Liturgy LessonsS January 14, 2018
Call to Worship: Psalm 148
Prayer of Invocation
Hymn of Adoration: All Creatures of Our God and King (#115)
Confession of Sin
Assurance of Pardon: from Hebrews 10:15-23; Psalm 65:1-4
Hymns of Assurance: O Great God (Kauflin); Jesus, Master Whose I Am (Morton)
Reading of the word: Psalm 8
Sermon: Dr. Jack Collins, “Lord, How Majestic is Your Name”
Tithes and Offerings
Supper: Lift Up Your Hearts Unto the Lord; Christ Jesus Lay in Death’s Strong Bands
Closing Hymn: This is My Father’s World (#111)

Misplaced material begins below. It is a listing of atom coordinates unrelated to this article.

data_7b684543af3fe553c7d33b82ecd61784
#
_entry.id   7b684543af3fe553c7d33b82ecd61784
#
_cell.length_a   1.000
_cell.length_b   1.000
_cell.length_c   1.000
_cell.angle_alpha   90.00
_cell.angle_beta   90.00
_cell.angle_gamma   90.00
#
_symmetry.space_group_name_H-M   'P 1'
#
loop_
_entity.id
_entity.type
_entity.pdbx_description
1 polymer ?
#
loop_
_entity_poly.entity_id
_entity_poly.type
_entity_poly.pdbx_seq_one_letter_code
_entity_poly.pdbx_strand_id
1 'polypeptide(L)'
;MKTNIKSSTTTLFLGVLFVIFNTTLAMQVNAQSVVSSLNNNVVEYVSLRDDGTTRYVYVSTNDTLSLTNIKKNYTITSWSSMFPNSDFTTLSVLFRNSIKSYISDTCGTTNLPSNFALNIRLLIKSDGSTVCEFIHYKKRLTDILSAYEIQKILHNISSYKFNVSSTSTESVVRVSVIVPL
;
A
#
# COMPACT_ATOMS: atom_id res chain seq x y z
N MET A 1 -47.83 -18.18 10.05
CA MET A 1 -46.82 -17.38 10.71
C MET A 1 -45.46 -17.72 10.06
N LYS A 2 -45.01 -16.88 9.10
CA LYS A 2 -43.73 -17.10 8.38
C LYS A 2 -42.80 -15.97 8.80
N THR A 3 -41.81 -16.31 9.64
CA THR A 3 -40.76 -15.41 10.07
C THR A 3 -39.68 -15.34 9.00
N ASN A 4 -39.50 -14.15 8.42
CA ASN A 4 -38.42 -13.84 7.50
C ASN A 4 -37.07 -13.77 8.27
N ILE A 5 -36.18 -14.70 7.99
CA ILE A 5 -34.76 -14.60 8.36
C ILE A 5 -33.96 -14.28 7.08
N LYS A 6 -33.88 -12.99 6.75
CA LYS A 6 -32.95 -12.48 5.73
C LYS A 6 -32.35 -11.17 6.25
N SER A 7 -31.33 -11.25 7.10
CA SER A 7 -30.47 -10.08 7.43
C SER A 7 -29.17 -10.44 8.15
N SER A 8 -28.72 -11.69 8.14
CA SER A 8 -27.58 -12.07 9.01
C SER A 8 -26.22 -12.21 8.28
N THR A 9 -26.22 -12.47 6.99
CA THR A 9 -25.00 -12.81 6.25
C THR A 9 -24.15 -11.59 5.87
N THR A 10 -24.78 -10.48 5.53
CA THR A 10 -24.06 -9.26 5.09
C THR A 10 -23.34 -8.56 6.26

Many people think that the music director’s job in a church is to simply raise the standards. Though I care deeply about quality, my main desire is not just to refine sensibilities. Yes, I want to elevate aesthetics and enhance musical understanding. However, my job—my calling really—is to musically minister the gospel of Christ. To use the music in whatever means I can to encourage the word of Christ, the love of Christ, to dwell in you richly. This puts music in its proper place. It is not window dressing, mere adornment for spectacle or status. It is a window itself, through which shines the light and beauty of the Lord, giver of every good gift. In these liturgy lessons, I seek to illuminate certain aspects of our hymns. Some of them (as is the case this Sunday) are very familiar to us already. I write these musings in hopes that you might enter more deeply into the singing. The hymns themselves are the vessels—the cup if you will—that carries the living water, and oh…how I want us to drink deeply, to be nourished in the inner man with the spirit of God. The Psalmist says, “As the deer pants for living water, so my soul longs for you. Where can I go and appear before God?” Well, one answer to that question is, “come to church”! Come on Sunday thirsty, drink deeply, and be refreshed.